Engineering Recruitment Trends 2023
2023 is here, so it’s time to talk about what recruitment trends our engineering team are expecting to see.
With the skills gap widening and 20% of engineers set to retire in the next 5 years, now is a pivotal point for organisations to adapt and get ahead.
Recruitment Trend 1: Salaries will continue to rise
Due to how competitive the market is, and because of inflation, salaries will continue to rise in 2023.
In 2022, we saw that advertised salaries increase by nearly £4k from Q2 and Q3 (from our findings in the west midlands). With many engineers being paid more than what employers are advertising because of the retention battle we’re amid. So, something that businesses will need to do is:
- Be proactive in their market research
- Talk to your team about what they want
However, with the scarcity of talent on the market, salaries could rise quicker than ever. So many organisations could fall behind if they aren’t on top of what the market is doing. Our engineering recruitment team will continue to monitor the salaries/packages engineers are getting. So, keep an eye out for this information throughout 2023.
Recruitment Trend 2: Trying Something New
For a long time, there has been a focus on finding exact industry and skillset matches whilst recruiting. Whilst this is always the goal. It is becoming less achievable in modern recruitment because of the skills gap in the engineering sector. In fact, clients that have continued to be ridged when hiring have been left with unfilled roles spanning months at a time.
At the back end of 2022, we started to see more clients being open to hiring engineers from similar industries (rather than exact matches). In 2023, we expect more clients will consider engineers from other backgrounds. As this is realistically one of the only ways that companies can fill roles.
However, it does throw in a new challenge of improving internal training programmes to support hires during the first few months of employment. Most notably, many companies might need to consider transitioning senior engineers into mentorship roles to pass on knowledge. This is, however, if those engineers are willing to move to a less hands-on role.
Engineers are also changing sectors.
One sector has been impacted by engineers transitioning away from is the Automotive sector. This has largely been caused by a level of job insecurity in the industry, due to fluctuating order books and the difficulty in sourcing materials. Our engineering recruitment team have seen many engineers transition from the automotive to manufacturing/food environments.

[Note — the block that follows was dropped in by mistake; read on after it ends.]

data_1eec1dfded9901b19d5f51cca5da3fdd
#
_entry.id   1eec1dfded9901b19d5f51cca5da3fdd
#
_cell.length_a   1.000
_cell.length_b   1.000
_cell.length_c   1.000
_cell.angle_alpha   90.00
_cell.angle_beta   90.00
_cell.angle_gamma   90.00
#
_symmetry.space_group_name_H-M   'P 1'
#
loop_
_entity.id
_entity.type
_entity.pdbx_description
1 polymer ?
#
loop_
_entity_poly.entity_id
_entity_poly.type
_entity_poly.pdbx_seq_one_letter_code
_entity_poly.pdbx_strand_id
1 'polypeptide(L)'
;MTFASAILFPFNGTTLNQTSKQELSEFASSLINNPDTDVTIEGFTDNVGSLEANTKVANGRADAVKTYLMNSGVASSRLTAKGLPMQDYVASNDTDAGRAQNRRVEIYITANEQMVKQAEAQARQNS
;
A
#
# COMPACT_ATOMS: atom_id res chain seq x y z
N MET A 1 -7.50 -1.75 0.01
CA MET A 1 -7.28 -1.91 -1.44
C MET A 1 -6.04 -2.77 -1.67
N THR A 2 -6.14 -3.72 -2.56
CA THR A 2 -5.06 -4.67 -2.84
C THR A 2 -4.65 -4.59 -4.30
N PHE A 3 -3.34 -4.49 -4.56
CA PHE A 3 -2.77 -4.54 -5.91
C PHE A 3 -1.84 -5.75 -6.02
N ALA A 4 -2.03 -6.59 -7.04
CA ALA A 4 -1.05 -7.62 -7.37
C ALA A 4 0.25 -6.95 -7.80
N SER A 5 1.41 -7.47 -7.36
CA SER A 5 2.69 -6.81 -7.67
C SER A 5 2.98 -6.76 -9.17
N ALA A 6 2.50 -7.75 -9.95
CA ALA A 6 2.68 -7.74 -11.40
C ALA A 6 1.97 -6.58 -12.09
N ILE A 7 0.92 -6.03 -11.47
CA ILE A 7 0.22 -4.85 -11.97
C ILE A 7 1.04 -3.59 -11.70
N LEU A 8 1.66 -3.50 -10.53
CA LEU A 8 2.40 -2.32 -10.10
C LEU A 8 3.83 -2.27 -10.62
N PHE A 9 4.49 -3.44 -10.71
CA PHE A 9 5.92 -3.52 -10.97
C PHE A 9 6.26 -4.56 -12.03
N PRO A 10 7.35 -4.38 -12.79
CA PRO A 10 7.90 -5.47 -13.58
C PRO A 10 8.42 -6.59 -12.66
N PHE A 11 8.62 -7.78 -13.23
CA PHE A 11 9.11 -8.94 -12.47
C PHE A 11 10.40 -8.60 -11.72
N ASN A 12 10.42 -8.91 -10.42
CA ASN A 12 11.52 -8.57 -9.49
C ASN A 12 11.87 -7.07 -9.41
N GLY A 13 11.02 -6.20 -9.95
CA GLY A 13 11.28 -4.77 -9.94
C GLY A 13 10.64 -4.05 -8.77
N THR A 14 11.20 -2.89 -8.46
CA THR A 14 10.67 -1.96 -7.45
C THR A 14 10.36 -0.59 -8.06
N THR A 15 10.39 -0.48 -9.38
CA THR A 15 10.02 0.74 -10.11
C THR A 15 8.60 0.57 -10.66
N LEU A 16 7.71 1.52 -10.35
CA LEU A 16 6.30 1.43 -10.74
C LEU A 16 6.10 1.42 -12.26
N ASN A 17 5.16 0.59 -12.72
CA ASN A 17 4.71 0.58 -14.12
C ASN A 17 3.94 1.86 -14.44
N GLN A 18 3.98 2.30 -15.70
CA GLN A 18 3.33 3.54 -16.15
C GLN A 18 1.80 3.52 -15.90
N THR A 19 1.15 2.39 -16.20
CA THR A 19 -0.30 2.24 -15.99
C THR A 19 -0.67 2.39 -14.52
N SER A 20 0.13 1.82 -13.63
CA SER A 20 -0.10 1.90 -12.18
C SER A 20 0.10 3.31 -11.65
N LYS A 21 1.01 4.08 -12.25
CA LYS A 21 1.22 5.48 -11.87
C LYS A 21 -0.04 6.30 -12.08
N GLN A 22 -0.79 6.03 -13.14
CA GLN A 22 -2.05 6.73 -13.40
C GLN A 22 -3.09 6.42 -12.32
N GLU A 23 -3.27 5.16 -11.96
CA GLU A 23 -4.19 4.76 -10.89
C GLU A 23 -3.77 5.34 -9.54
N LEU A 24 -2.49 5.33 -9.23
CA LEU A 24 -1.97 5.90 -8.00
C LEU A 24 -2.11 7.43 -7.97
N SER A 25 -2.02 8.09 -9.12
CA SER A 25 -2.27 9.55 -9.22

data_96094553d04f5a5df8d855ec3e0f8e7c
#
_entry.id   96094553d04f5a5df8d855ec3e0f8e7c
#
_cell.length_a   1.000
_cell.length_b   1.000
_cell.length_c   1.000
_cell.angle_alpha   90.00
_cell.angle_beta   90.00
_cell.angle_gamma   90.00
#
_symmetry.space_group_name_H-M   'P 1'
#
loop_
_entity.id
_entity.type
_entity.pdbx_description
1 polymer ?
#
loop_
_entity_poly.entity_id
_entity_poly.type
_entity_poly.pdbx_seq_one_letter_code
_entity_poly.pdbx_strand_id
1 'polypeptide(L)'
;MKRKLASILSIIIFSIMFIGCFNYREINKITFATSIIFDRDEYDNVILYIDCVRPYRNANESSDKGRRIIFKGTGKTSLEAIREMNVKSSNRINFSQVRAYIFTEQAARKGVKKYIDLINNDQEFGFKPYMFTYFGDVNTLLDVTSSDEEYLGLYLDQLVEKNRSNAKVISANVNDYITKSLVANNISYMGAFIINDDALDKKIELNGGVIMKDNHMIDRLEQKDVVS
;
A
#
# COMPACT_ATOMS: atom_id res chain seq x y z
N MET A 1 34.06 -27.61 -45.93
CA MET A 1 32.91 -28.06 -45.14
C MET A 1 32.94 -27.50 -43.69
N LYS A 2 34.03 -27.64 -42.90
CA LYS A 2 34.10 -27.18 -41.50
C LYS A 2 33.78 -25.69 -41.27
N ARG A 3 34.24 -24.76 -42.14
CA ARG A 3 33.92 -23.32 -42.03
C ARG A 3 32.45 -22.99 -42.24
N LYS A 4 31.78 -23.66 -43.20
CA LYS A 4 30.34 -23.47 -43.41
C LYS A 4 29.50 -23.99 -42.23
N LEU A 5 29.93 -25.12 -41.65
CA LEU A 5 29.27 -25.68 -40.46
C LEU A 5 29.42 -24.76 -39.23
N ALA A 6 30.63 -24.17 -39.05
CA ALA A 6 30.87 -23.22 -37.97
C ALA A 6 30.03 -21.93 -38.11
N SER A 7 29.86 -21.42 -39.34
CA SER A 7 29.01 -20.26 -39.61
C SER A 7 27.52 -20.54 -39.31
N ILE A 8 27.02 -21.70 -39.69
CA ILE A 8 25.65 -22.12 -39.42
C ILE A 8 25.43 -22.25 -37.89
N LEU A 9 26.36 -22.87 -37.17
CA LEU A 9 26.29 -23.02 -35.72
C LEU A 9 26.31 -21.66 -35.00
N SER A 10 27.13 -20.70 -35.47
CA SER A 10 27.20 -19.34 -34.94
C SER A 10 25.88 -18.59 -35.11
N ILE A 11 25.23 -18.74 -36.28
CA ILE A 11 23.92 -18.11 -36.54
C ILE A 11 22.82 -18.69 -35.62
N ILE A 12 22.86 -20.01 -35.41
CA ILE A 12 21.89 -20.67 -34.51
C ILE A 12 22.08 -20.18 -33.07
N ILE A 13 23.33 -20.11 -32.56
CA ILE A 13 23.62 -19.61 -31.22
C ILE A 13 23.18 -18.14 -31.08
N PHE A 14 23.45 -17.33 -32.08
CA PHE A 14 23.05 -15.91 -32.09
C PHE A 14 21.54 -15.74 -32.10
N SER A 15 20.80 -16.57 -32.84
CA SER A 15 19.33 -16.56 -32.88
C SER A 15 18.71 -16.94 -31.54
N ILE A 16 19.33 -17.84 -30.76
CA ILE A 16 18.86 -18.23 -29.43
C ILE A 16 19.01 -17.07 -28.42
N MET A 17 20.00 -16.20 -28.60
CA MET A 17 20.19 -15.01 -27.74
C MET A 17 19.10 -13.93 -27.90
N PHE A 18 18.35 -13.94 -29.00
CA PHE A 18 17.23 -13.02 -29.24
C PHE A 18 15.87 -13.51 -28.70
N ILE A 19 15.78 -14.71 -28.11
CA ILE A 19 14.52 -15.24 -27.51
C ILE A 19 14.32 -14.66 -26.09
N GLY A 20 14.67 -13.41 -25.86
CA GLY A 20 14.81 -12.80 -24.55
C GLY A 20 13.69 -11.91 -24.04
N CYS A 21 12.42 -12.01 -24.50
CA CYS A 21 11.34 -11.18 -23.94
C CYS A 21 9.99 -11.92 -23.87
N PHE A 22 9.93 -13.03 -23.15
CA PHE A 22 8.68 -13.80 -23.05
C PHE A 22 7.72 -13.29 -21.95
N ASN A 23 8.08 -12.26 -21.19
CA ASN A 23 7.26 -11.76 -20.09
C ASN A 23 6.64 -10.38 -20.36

They expect this to continue in 2023, especially in industries that are so affected by orders.
Recruitment Trend 3: Engineering Apprenticeships are on the rise.
Apprenticeships have always been the go-to way to get into engineering and manufacturing settings. They have, however, been on the decline in recent years.
2022 saw engineering-related apprenticeships increase. Engineering UK undertook some research into apprenticeships, and we wanted to touch on this a little bit. Starting with this graph:
Image sourced from Engineering UK: (https://www.engineeringuk.com/media/318689/dfe-apprenticeship-starts.png?width=714&height=388)
Although it’s still a lot lower in comparison to 2016/17, it’s great to see the uplift in apprenticeship starts for engineering and manufacturing roles. Many think that the decline was as a result of reforms that impacted how apprenticeships worked in the UK. With things like the Apprenticeship Levy and the end point assessment framework coming into play in 2017. Completing (and starting) apprenticeships became more difficult.
Though, as we have now acclimated to this new way of apprenticeship (and with covid shaking things up). Apprenticeships are on the rise again. What was interesting in the research completed by engineering Uk was that the number of higher level (degree apprenticeships) increased more than the entry-level 2 and 3.
T-levels have also been brought in as a new route into the industry. With engineering courses set to go live in 2022/2023, these could be another choice. However, because they’re so new, many organisations are not implementing them. Additionally, with around 40 hours of placement time during the 2-year course, many in the industry are concerned that engineers don’t get enough exposure to the workplace.
We’re expecting that more businesses will look to get apprentices on the team in 2023. So, starts will continue to increase. As these courses offer the best balance of on-the-job and theoretical learning. It’ll also be interesting to see if the next generation continues to favour higher-level courses in 2023.
Recruiting in 2023 will continue to be trying for the manufacturing and engineering sector. However, if businesses continue to adapt and think outside of normal hiring standards, they will be able to find engineers.
Something that we’re going to be having a push on in 2023 is the recruitment marketing side of hiring. Which is something that is part of our RPO hiring model. Now more than ever, it’s important to get in front of engineers and show the benefits of working at your organisation. We’re going to be working with organisations to help increase their presence within the current and upcoming generation of engineers.